Apr 27 • 40M

#140 - Canadian Housing Market is Hanging On By a Thread, Morgan Housel and Complexity vs Simplicity and If You Have To Eat Poop, Don't Nibble

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This podcast covers growth investing in Canada and is dedicated to identifying the latest trends in technology and discussing ways Millennials can leverage them to better invest their time and money.
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In this week's episode of Reformed Millennials, Joel talks about the Canadian Real Estate Bubble, the most recent carnage in the stock market and how to deal with people who sell complexity.

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If you aren’t in the Reformed Millennials Facebook Group join us for daily updates, discussions, and deep dives into the investable trends Millennials should be paying attention to.

👉 For specific investment questions or advice contact Joel @ Gold Investment Management.

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📈📊Market Update💵📉

Correlations between stocks went up significantly in the past few days. Tech stocks are not the only ones under pressure. They have been joined by basic materials. Everything is getting sold; even the defensive sectors like consumer staples and utilities. I see two main reasons behind the recent weakness:

  1. The market is pricing in an aggressive interest rate hike. Stocks went down significantly in the two weeks ahead of the FOMC meetings earlier in the year – Jan 25-26 and March 15-16. The next meeting is May 3-4th. It seems we are seeing something identical right now. Stocks bounced after the FOMC meeting the past two times.

  2. After the Netflix earnings fiasco and lower guidance, the market is worried that other companies will report similar issues and it is pricing them in advance just in case. Remember that financial markets move based on sentiment and expectations in the short term. They often panic before they ask questions. The silver lining is that the worst might be discounted ahead and see more constructive price action after the majority of earnings reports are behind us.

Keep in mind that the first half of 2008 was somewhat similar to 2022. Basic materials were strong while the rest of the market was weak. At some point, even commodity-related stocks started to break down and then the entire market accelerated lower. Pay attention when correlations go to 1.0. It’s a sign of widespread liquidation.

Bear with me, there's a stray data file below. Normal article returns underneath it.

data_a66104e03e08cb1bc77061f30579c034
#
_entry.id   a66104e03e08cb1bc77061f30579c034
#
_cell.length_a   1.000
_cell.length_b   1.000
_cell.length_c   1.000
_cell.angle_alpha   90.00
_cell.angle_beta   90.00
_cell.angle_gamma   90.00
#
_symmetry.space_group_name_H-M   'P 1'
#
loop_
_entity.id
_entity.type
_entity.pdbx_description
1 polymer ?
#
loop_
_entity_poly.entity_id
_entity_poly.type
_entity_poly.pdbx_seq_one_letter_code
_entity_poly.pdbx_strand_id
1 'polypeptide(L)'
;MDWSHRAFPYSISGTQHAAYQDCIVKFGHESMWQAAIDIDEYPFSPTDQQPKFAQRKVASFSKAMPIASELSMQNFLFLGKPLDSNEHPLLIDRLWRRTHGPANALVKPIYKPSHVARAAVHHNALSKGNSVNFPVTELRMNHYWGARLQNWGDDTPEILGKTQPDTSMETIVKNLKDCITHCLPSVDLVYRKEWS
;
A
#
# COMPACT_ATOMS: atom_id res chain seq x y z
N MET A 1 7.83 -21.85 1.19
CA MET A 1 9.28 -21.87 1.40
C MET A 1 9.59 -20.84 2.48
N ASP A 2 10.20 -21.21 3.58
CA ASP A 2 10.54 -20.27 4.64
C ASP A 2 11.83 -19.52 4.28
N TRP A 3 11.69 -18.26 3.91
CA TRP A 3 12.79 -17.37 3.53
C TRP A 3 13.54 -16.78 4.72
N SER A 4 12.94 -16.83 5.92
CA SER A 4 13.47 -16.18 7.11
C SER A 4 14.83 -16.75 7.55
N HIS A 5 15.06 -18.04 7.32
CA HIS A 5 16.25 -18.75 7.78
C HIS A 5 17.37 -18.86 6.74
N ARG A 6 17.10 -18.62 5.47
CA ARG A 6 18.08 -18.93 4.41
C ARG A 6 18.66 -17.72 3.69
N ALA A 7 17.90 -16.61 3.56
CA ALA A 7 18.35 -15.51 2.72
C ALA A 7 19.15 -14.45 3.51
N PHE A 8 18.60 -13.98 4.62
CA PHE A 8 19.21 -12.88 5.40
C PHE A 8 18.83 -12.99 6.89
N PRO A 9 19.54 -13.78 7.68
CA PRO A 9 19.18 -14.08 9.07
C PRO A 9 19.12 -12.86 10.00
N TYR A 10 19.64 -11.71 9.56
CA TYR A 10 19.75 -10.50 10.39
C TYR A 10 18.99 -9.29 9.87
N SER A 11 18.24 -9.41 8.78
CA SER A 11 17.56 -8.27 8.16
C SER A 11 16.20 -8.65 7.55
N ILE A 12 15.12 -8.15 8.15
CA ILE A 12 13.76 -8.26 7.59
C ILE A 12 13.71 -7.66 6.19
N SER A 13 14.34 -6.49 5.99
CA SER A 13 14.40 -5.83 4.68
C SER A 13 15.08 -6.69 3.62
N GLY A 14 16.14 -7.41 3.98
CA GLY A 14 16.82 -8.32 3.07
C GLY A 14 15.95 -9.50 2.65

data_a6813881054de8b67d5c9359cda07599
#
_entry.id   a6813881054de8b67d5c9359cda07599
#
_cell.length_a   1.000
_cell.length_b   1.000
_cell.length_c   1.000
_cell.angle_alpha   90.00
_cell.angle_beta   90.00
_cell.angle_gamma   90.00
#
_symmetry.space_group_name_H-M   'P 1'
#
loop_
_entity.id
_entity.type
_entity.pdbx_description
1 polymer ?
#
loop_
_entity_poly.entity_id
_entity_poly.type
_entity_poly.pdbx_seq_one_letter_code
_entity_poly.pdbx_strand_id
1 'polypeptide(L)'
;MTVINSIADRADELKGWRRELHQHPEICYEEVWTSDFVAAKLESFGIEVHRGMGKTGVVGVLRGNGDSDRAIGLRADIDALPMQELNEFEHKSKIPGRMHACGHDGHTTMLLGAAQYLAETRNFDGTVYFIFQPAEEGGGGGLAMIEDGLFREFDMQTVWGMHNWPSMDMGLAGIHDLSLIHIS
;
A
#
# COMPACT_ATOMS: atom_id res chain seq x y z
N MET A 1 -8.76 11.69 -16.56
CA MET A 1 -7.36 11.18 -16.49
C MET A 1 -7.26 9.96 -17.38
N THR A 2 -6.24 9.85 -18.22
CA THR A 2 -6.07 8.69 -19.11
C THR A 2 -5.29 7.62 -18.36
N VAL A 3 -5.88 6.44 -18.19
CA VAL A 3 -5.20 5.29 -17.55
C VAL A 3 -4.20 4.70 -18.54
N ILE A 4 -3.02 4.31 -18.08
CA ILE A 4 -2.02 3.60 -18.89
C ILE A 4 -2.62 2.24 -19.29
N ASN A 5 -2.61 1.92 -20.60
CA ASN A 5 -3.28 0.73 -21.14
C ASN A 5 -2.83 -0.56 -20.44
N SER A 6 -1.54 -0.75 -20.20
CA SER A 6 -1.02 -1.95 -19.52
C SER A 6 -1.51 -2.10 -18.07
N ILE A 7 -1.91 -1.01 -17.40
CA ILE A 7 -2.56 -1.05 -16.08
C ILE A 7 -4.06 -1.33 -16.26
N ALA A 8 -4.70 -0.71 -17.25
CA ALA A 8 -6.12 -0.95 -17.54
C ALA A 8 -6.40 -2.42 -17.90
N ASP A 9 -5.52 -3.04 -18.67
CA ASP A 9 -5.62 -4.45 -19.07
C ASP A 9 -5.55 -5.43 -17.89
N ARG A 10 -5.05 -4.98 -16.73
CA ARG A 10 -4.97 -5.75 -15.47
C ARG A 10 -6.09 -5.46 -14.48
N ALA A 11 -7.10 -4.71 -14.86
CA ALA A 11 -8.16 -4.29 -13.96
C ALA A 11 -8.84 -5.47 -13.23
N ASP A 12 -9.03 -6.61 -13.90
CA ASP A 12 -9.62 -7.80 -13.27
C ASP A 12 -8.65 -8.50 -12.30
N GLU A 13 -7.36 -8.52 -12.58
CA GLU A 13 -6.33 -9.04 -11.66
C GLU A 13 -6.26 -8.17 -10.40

What’s next? We are in the midst of earnings season.

The next three weeks will be heavy in reporting. What I have noticed so far is that stronger than expected earnings reports are getting little to no market love – the upside gaps are smaller and they are often getting faded. See Tesla (TSLA) or United Airlines (UAL) for example. Downside earnings gaps on the other side are following through. Look at ISRG, VZ, HCA from last Friday. With the risk of saying the obvious, upside earnings gaps do a lot better during bullish markets and downside earnings gaps find better tractions during bearish markets.


Some thoughts on Elon & Twitter:

I think Elon owning Twitter for Elon is genius.

Jeff Bezos is already tweeting conspiracy theories and the deal is not even closed yet.

The last guard of business ‘titans’ bought sports teams. These teams mostly suck as businesses, because they rely so heavily on television advertising deals where the billionaire must suck up to corporations for revenue and hope the asset value appreciates…

Elon who could technically buy the entire NFL if he wanted to, has his own version of a sports team. The Dallas Cowboys, the Lakers, The Red Sox and Real Madrid all in one. He should be able to tell corporations to piss off and pound sand – including banishing Jeff Bezos from Twitter to whine on his own platforms (Twitch and The Washington Post).

I really doubt he opens his arms to Fat Nixon (Donald trump) because in the end, this is now Elon’s congregation and it is bad business for Elon to share the bully pulpit with another bully that could mess with his congregation.

Web 2.0 is bully chess and Elon is in a checkmate position.

SO WHY WASN'T THERE ANOTHER BUYER FOR TWITTER? WHY DIDN'T GOOGLE OR DISNEY PONY UP THE CASH?

From the Wall Street Journal: